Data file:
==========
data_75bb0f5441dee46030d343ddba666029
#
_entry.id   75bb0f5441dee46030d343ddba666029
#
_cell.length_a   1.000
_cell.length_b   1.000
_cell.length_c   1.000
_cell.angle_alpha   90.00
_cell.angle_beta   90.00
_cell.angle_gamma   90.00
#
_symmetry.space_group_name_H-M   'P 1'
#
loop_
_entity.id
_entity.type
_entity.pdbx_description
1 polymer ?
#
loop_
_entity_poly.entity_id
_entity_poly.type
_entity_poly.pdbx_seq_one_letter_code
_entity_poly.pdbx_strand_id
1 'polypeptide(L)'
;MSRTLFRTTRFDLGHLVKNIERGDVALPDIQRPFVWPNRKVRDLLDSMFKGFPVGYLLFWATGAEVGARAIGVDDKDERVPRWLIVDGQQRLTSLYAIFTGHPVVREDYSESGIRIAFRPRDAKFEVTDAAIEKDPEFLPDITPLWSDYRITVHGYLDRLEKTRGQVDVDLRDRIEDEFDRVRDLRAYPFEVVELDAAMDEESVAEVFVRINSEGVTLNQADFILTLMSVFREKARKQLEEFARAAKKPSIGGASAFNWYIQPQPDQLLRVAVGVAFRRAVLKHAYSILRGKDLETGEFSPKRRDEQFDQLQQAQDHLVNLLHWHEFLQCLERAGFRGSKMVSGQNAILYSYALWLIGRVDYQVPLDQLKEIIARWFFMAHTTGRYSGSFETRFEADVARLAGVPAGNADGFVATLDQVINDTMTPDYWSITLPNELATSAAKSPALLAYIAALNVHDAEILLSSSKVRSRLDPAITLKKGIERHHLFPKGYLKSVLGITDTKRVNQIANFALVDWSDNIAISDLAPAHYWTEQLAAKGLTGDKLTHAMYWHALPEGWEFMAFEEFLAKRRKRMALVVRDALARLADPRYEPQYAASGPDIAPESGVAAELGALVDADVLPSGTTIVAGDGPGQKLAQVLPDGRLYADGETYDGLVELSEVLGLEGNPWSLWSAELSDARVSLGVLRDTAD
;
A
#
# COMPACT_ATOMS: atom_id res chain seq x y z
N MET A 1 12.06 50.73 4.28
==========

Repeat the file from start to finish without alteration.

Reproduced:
data_75bb0f5441dee46030d343ddba666029
#
_entry.id   75bb0f5441dee46030d343ddba666029
#
_cell.length_a   1.000
_cell.length_b   1.000
_cell.length_c   1.000
_cell.angle_alpha   90.00
_cell.angle_beta   90.00
_cell.angle_gamma   90.00
#
_symmetry.space_group_name_H-M   'P 1'
#
loop_
_entity.id
_entity.type
_entity.pdbx_description
1 polymer ?
#
loop_
_entity_poly.entity_id
_entity_poly.type
_entity_poly.pdbx_seq_one_letter_code
_entity_poly.pdbx_strand_id
1 'polypeptide(L)'
;MSRTLFRTTRFDLGHLVKNIERGDVALPDIQRPFVWPNRKVRDLLDSMFKGFPVGYLLFWATGAEVGARAIGVDDKDERVPRWLIVDGQQRLTSLYAIFTGHPVVREDYSESGIRIAFRPRDAKFEVTDAAIEKDPEFLPDITPLWSDYRITVHGYLDRLEKTRGQVDVDLRDRIEDEFDRVRDLRAYPFEVVELDAAMDEESVAEVFVRINSEGVTLNQADFILTLMSVFREKARKQLEEFARAAKKPSIGGASAFNWYIQPQPDQLLRVAVGVAFRRAVLKHAYSILRGKDLETGEFSPKRRDEQFDQLQQAQDHLVNLLHWHEFLQCLERAGFRGSKMVSGQNAILYSYALWLIGRVDYQVPLDQLKEIIARWFFMAHTTGRYSGSFETRFEADVARLAGVPAGNADGFVATLDQVINDTMTPDYWSITLPNELATSAAKSPALLAYIAALNVHDAEILLSSSKVRSRLDPAITLKKGIERHHLFPKGYLKSVLGITDTKRVNQIANFALVDWSDNIAISDLAPAHYWTEQLAAKGLTGDKLTHAMYWHALPEGWEFMAFEEFLAKRRKRMALVVRDALARLADPRYEPQYAASGPDIAPESGVAAELGALVDADVLPSGTTIVAGDGPGQKLAQVLPDGRLYADGETYDGLVELSEVLGLEGNPWSLWSAELSDARVSLGVLRDTAD
;
A
#
# COMPACT_ATOMS: atom_id res chain seq x y z
N MET A 1 12.06 50.73 4.28